TransAlta invests $55 million in Washington State

Jul 31, 2015

TransAlta invests $55 million in Washington State

Jul 31, 2015

TransAlta invests $55 million in Washington State

Investing in the local community and Washington State

​Being a good neighbour means investing in the communities in which TransAlta operates and that is why we are following through on our commitment to contribute $55 million over 10 years into the local community and Washington State even though we have not secured all long-term contracts required by legislation.

“We are excited to be moving ahead with plans to invest $55 million to support energy efficiency, economic and community development, and education and retraining initiatives in Washington State,” said Bob Nelson, director, Centralia plant and mine.

We were able to secure a contract with Puget Sound Energy for 380 MW — key to our operations — but unfortunately, due in large part to the low-price environment, we have not been successful at achieving our goal of 500MW.

“The company appreciated the diligent efforts made by the TransAlta team to secure additional contracting. During the process, partnerships were formed with the governor, his staff, the state regulatory agencies and environmental and labour groups, which are important as we transition Centralia away from coal,” added Nelson.

Community development, energy efficiency

​This pledge is part of Washington State’s TransAlta Energy Transition legislation. In 2011, policymakers, environmentalists, labour leaders and TransAlta reached an agreement to transition the Centralia coal-fired units away from coal with one unit shutting down in 2020 and the second unit in 2025.

The $55 million will be managed by three funding boards to support energy efficiency, economic and community development, and education and retraining initiatives in Washington State:

  • Weatherization Board ($10 million): The Weatherization Fund supports projects in Lewis County and South Thurston County, Washington with businesses, nonprofit organizations and local governments to improve and promote energy efficiency, conservation and weather proofing — for example, through the installation of improved insulation, better windows, weather stripping, more efficient water heaters, appliances and lighting systems. Other projects that may qualify could include more efficient lighting and ventilation or installation of solar panels.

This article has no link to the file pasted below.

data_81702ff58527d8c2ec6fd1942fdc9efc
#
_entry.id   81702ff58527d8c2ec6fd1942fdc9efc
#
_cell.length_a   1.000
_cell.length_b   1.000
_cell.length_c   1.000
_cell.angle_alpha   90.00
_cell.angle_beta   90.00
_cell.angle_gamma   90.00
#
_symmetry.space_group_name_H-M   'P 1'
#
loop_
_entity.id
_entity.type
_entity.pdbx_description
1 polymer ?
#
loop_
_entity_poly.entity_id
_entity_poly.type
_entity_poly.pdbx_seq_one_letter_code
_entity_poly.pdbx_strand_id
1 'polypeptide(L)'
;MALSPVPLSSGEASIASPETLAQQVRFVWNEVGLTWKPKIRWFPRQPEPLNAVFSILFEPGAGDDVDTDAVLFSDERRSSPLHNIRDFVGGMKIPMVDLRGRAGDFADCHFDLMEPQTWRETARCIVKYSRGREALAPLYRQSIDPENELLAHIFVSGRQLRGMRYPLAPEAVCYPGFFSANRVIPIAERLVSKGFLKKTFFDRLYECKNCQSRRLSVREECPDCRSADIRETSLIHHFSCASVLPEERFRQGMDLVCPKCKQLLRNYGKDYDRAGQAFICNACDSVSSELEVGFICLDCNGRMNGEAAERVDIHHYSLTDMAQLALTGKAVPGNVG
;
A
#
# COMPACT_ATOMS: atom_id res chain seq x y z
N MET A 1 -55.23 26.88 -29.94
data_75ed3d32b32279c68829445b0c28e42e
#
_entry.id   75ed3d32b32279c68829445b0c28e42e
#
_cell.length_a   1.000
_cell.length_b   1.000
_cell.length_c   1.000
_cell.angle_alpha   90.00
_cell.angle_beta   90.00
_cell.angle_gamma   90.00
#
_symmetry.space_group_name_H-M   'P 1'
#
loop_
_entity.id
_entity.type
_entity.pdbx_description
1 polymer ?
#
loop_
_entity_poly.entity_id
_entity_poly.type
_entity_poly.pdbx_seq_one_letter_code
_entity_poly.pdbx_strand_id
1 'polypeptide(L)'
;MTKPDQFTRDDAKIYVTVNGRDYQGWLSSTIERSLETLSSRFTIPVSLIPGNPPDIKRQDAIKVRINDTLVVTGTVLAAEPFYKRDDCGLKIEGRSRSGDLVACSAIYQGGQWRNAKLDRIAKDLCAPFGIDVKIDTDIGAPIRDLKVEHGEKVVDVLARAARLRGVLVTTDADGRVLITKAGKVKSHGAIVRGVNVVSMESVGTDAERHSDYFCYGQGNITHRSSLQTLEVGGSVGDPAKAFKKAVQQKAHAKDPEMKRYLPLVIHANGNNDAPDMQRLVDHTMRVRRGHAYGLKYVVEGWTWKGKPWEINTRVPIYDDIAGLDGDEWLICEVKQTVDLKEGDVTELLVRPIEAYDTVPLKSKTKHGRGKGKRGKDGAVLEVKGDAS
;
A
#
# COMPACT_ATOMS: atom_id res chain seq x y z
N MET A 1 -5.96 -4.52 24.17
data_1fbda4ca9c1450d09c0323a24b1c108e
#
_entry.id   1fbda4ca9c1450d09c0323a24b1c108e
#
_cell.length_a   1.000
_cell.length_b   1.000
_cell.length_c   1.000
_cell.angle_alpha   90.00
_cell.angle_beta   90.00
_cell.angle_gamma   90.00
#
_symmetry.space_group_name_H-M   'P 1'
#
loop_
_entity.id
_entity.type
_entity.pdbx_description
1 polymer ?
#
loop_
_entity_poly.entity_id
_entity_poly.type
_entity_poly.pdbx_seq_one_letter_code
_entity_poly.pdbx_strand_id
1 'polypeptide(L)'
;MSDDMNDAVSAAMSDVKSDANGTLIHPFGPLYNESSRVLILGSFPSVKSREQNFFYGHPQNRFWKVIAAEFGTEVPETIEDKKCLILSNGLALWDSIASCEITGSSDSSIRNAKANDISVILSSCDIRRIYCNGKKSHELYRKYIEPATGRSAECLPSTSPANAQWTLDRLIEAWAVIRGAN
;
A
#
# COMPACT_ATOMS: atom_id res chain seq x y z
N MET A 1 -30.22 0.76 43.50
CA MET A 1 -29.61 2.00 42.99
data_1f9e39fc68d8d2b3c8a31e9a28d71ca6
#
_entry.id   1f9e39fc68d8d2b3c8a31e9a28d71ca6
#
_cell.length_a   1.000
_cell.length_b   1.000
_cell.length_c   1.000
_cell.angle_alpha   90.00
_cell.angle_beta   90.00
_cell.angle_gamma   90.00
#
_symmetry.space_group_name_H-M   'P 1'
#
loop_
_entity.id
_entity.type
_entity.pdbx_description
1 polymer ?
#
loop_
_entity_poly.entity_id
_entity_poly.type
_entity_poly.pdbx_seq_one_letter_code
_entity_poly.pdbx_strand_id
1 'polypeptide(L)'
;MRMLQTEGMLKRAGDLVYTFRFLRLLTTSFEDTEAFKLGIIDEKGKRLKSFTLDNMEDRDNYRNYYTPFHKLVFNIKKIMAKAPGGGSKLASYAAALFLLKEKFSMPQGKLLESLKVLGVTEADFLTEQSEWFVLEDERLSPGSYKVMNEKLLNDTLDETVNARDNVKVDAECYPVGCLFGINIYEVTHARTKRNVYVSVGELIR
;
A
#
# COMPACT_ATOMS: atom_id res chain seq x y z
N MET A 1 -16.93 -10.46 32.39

• Economic and Community Development Board ($20 million): The Economic and Community Development Fund supports projects to educate and retrain workers in Lewis and South Thurston counties, with a special emphasis on the needs of community members affected by the eventual closure of the coal-fired electric generating facility in Centralia, Washington. It also provides grants for projects that enhance economic opportunities and community partnerships that benefit and strengthen the region.
  • Energy Technology Board ($25 million): The Energy Technology Fund supports projects in Washington State that benefit clean energy, air quality or the environment. Eligible projects could include green energy technologies, alternative fuels and other products or processes that increase conservation or minimize pollution.

“It’s going to be exciting to see how these dollars are used to benefit the employees and local community,” said Nelson. “We are proud of what we have accomplished which is a good case study for a balanced transition away from coal.”

Next steps

​The boards were formed by July 1, 2012, and board members have been meeting since formation to prepare for the day they are able to invest, which is December 31, 2015. TransAlta has been making annual payments totaling $4.6 million to the boards for calendar years 2012, 2013 and 2014. The Weatherization Board fund is approximately $2.5 million, the Economic and Community Development fund is approximately $5 million and the Energy Technology fund balance is approximately $6.2 million.

At this point, we will continue to responsibly operate the facility and look for opportunities to build a new gas plant or convert the coal-fired units to natural gas.

We will continue with our partnership with Washington State and the community as we recognize the need for our employees, community and state to receive funding benefits as a result of the 2011 coal transition plan.

For more information on the funding boards, visit

July 31, 2015

Related Pages

TransAlta USA site